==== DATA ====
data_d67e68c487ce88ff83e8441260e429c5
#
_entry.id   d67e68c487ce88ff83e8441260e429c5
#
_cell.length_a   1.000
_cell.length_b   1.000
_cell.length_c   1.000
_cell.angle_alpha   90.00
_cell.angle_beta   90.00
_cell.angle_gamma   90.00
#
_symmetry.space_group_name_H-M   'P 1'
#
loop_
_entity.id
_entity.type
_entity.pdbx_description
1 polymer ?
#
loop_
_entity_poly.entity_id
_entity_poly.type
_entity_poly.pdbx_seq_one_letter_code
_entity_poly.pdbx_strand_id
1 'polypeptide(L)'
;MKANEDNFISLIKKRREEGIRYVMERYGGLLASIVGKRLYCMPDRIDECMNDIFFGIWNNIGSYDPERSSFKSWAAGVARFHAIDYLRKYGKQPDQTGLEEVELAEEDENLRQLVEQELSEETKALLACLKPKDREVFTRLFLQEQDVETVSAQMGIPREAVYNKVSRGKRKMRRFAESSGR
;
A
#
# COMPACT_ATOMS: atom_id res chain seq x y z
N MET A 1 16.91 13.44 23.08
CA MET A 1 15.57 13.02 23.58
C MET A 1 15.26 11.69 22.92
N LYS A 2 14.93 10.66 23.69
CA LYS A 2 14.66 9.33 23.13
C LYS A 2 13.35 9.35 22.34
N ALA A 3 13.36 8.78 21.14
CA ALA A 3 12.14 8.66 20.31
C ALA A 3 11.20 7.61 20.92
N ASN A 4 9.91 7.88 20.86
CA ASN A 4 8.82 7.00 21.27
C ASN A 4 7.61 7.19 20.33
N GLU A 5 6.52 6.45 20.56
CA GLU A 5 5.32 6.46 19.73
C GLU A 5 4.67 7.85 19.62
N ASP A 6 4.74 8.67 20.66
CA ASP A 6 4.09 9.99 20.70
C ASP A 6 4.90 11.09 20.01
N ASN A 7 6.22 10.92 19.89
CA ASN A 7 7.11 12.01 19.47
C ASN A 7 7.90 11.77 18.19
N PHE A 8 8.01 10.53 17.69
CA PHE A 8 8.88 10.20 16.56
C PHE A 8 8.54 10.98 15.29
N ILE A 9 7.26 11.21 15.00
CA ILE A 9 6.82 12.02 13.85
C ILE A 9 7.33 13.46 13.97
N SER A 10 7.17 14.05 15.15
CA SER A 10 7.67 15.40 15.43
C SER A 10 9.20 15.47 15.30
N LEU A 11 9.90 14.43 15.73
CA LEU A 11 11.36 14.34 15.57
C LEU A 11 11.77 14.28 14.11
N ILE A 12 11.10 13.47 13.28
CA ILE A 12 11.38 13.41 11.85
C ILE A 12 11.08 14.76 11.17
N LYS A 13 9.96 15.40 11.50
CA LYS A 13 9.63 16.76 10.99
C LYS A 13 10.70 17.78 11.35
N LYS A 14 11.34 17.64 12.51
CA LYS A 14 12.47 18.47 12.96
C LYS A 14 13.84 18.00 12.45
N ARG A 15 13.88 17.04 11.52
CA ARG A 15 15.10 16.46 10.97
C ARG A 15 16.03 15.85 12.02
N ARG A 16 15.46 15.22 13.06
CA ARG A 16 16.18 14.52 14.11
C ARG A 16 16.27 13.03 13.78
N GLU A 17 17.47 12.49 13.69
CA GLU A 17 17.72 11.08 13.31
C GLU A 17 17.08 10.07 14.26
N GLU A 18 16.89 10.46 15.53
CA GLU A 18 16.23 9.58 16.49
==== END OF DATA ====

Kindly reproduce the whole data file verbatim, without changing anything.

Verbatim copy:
data_d67e68c487ce88ff83e8441260e429c5
#
_entry.id   d67e68c487ce88ff83e8441260e429c5
#
_cell.length_a   1.000
_cell.length_b   1.000
_cell.length_c   1.000
_cell.angle_alpha   90.00
_cell.angle_beta   90.00
_cell.angle_gamma   90.00
#
_symmetry.space_group_name_H-M   'P 1'
#
loop_
_entity.id
_entity.type
_entity.pdbx_description
1 polymer ?
#
loop_
_entity_poly.entity_id
_entity_poly.type
_entity_poly.pdbx_seq_one_letter_code
_entity_poly.pdbx_strand_id
1 'polypeptide(L)'
;MKANEDNFISLIKKRREEGIRYVMERYGGLLASIVGKRLYCMPDRIDECMNDIFFGIWNNIGSYDPERSSFKSWAAGVARFHAIDYLRKYGKQPDQTGLEEVELAEEDENLRQLVEQELSEETKALLACLKPKDREVFTRLFLQEQDVETVSAQMGIPREAVYNKVSRGKRKMRRFAESSGR
;
A
#
# COMPACT_ATOMS: atom_id res chain seq x y z
N MET A 1 16.91 13.44 23.08
CA MET A 1 15.57 13.02 23.58
C MET A 1 15.26 11.69 22.92
N LYS A 2 14.93 10.66 23.69
CA LYS A 2 14.66 9.33 23.13
C LYS A 2 13.35 9.35 22.34
N ALA A 3 13.36 8.78 21.14
CA ALA A 3 12.14 8.66 20.31
C ALA A 3 11.20 7.61 20.92
N ASN A 4 9.91 7.88 20.86
CA ASN A 4 8.82 7.00 21.27
C ASN A 4 7.61 7.19 20.33
N GLU A 5 6.52 6.45 20.56
CA GLU A 5 5.32 6.46 19.73
C GLU A 5 4.67 7.85 19.62
N ASP A 6 4.74 8.67 20.66
CA ASP A 6 4.09 9.99 20.70
C ASP A 6 4.90 11.09 20.01
N ASN A 7 6.22 10.92 19.89
CA ASN A 7 7.11 12.01 19.47
C ASN A 7 7.90 11.77 18.19
N PHE A 8 8.01 10.53 17.69
CA PHE A 8 8.88 10.20 16.56
C PHE A 8 8.54 10.98 15.29
N ILE A 9 7.26 11.21 15.00
CA ILE A 9 6.82 12.02 13.85
C ILE A 9 7.33 13.46 13.97
N SER A 10 7.17 14.05 15.15
CA SER A 10 7.67 15.40 15.43
C SER A 10 9.20 15.47 15.30
N LEU A 11 9.90 14.43 15.73
CA LEU A 11 11.36 14.34 15.57
C LEU A 11 11.77 14.28 14.11
N ILE A 12 11.10 13.47 13.28
CA ILE A 12 11.38 13.41 11.85
C ILE A 12 11.08 14.76 11.17
N LYS A 13 9.96 15.40 11.50
CA LYS A 13 9.63 16.76 10.99
C LYS A 13 10.70 17.78 11.35
N LYS A 14 11.34 17.64 12.51
CA LYS A 14 12.47 18.47 12.96
C LYS A 14 13.84 18.00 12.45
N ARG A 15 13.88 17.04 11.52
CA ARG A 15 15.10 16.46 10.97
C ARG A 15 16.03 15.85 12.02
N ARG A 16 15.46 15.22 13.06
CA ARG A 16 16.18 14.52 14.11
C ARG A 16 16.27 13.03 13.78
N GLU A 17 17.47 12.49 13.69
CA GLU A 17 17.72 11.08 13.31
C GLU A 17 17.08 10.07 14.26
N GLU A 18 16.89 10.46 15.53
CA GLU A 18 16.23 9.58 16.49